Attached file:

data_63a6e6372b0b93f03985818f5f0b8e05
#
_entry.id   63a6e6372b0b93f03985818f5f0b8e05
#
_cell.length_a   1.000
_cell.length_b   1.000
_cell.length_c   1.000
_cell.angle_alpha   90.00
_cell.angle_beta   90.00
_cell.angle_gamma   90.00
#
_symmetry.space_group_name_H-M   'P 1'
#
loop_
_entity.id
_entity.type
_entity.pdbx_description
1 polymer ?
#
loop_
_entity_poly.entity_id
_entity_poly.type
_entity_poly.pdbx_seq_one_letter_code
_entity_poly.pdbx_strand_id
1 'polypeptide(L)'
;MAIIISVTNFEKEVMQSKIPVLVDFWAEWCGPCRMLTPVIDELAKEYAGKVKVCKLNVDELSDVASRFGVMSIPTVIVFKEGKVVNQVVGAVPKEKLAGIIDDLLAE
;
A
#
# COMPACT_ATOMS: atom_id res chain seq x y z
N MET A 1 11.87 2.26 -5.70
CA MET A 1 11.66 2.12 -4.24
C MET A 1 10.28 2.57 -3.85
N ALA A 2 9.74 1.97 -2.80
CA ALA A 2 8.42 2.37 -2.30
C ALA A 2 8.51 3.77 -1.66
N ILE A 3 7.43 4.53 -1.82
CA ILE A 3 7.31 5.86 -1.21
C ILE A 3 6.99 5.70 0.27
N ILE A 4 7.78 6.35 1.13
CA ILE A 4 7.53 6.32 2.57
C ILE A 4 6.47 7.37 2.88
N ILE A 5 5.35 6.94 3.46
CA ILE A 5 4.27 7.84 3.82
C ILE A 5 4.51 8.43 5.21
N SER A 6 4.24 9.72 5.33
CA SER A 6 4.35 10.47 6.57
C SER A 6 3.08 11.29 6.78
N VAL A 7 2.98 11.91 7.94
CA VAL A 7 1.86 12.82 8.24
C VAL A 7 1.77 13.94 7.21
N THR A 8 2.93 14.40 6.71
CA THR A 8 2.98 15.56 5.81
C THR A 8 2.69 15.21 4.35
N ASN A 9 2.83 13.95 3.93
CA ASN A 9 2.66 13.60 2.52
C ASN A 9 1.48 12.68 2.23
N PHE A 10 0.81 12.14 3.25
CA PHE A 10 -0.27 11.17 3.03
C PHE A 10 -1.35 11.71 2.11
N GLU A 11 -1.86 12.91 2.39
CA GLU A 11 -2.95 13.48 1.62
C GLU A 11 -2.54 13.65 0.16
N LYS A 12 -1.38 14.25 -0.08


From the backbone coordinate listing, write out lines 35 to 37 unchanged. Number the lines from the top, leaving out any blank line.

CA ALA A 2 8.42 2.37 -2.30
C ALA A 2 8.51 3.77 -1.66
N ILE A 3 7.43 4.53 -1.82